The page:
Nigeria has not been an easy place for Ejiofor. Not only did the war affect his family, but when he was 11 his father was killed during a family trip there. Ejiofor was with him when their car was involved in a head-on crash. He still bears scars from the accident on his forehead.
But the actor was still desperate to return to Nigeria to shoot the film. He says he and director Biyi Bandele had spoken at length about making a big budget movie in the home of Nollywood - Nigeria is the second-largest producer of films in the world, after India, with around 50 movies per week. Most though are made on much smaller budgets than Half of a Yellow Sun, and go straight to video.
However, all the money in the world wouldn't have made the shoot a simple affair. Much of the production took place in very remote areas of the country - one location was accessible only by boat.
And there were further problems when Newton and Bandele both contracted typhoid, while other cast and crew had malaria during filming.
"Going out to Nigeria and shooting in those remote places really gives this film a certain quality that I don't think we could have captured in the studio, or another country, frankly.
"It was tough, but it was very exciting. And we pulled through, thankfully. We just dug in and got it done."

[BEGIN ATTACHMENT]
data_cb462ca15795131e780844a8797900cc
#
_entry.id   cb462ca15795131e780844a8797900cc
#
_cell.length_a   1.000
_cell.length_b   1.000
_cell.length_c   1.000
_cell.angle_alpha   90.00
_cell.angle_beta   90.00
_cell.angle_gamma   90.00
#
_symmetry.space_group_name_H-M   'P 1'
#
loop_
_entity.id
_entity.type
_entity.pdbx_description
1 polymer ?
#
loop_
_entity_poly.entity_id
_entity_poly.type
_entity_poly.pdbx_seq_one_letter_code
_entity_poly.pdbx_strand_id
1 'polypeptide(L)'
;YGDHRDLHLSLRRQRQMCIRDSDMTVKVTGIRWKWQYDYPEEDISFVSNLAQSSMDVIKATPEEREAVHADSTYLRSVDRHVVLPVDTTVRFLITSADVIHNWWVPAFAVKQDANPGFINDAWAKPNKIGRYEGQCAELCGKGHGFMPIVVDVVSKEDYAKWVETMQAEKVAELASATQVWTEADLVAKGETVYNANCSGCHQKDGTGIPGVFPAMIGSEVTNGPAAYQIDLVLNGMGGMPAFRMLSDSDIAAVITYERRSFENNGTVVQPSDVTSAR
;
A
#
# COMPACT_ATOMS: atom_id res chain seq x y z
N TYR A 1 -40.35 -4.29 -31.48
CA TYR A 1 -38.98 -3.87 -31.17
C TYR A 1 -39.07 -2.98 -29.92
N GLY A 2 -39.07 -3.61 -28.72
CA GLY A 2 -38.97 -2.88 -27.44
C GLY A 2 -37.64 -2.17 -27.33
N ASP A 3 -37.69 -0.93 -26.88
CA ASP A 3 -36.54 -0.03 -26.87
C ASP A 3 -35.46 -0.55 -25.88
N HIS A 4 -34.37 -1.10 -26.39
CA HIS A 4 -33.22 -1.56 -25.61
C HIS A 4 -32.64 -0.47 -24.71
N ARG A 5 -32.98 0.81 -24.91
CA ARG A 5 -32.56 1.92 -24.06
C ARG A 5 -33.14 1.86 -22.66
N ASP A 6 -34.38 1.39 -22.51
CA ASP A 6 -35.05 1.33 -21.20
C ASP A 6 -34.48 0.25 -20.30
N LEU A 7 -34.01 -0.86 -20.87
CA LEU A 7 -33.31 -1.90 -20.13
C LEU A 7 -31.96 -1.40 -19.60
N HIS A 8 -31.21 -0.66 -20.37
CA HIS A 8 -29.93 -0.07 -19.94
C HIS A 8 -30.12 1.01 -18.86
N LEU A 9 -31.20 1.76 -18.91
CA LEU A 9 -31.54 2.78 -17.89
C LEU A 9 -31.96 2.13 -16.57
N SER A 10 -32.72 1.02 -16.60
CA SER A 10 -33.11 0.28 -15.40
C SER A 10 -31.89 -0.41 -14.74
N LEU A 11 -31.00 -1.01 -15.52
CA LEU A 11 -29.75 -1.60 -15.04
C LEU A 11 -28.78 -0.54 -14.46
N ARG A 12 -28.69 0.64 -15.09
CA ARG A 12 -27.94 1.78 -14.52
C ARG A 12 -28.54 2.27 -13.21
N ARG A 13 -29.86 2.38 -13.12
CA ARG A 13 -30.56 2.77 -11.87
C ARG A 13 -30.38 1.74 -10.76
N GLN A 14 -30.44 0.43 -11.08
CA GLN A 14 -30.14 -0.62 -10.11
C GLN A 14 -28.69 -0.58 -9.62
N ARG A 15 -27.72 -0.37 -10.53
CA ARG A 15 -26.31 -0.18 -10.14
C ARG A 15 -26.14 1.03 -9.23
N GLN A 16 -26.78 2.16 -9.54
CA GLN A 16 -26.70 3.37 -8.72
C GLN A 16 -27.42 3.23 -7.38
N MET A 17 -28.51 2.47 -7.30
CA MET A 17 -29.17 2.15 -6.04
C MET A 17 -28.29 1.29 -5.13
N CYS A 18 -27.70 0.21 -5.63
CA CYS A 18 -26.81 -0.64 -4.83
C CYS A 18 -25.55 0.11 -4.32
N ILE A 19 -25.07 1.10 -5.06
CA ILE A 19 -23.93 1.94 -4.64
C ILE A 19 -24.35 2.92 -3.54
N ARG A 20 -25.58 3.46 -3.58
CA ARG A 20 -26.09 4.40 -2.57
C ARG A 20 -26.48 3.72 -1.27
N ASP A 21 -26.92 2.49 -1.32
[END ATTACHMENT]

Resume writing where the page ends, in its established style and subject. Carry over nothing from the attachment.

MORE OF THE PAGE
They had to because Ejiofor had other commitments looming. Once filming wrapped, he flew directly from the Nigerian set to Louisiana for Steve McQueen's 12 Years a Slave. The timing may have been tight, but the actor says it gave him a level of preparation that connected him even further to the Oscar-winning film; a feeling amplified after spending time at the Nigerian slave museums in Calabar.
"Obviously they are very different stories, but they share similar ideas. A lot of the people who were taken from there ended up at the port in New Orleans and the plantations in Louisiana. Taking that exact kind of route, the reality of it really hit home and the cultural connection of both stories was so incredibly strong - it's everywhere around you. It was amazing."
Who: Chiwetel Ejiofor, the star of 12 Years a Slave.
What: Half of a Yellow Sun
When: Opens at cinemas on April 24.